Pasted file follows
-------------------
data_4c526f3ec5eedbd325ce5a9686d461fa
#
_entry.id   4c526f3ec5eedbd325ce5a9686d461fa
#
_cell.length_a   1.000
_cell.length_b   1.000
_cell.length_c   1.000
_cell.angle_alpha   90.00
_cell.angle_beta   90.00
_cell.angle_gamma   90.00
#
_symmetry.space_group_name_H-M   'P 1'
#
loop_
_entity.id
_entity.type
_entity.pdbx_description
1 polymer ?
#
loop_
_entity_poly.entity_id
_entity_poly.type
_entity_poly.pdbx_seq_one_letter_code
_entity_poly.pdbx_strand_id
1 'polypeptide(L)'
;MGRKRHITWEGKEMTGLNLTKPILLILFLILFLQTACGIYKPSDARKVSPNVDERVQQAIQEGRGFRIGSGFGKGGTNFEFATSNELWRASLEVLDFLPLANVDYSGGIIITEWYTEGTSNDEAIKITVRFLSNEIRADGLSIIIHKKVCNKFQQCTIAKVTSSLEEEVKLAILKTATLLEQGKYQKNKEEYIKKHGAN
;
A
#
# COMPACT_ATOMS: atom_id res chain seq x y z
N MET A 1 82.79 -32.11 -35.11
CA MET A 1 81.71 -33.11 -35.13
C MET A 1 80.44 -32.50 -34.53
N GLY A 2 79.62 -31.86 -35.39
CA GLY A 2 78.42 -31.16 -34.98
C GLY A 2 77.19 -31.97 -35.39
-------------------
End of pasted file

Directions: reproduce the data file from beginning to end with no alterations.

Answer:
data_4c526f3ec5eedbd325ce5a9686d461fa
#
_entry.id   4c526f3ec5eedbd325ce5a9686d461fa
#
_cell.length_a   1.000
_cell.length_b   1.000
_cell.length_c   1.000
_cell.angle_alpha   90.00
_cell.angle_beta   90.00
_cell.angle_gamma   90.00
#
_symmetry.space_group_name_H-M   'P 1'
#
loop_
_entity.id
_entity.type
_entity.pdbx_description
1 polymer ?
#
loop_
_entity_poly.entity_id
_entity_poly.type
_entity_poly.pdbx_seq_one_letter_code
_entity_poly.pdbx_strand_id
1 'polypeptide(L)'
;MGRKRHITWEGKEMTGLNLTKPILLILFLILFLQTACGIYKPSDARKVSPNVDERVQQAIQEGRGFRIGSGFGKGGTNFEFATSNELWRASLEVLDFLPLANVDYSGGIIITEWYTEGTSNDEAIKITVRFLSNEIRADGLSIIIHKKVCNKFQQCTIAKVTSSLEEEVKLAILKTATLLEQGKYQKNKEEYIKKHGAN
;
A
#
# COMPACT_ATOMS: atom_id res chain seq x y z
N MET A 1 82.79 -32.11 -35.11
CA MET A 1 81.71 -33.11 -35.13
C MET A 1 80.44 -32.50 -34.53
N GLY A 2 79.62 -31.86 -35.39
CA GLY A 2 78.42 -31.16 -34.98
C GLY A 2 77.19 -31.97 -35.39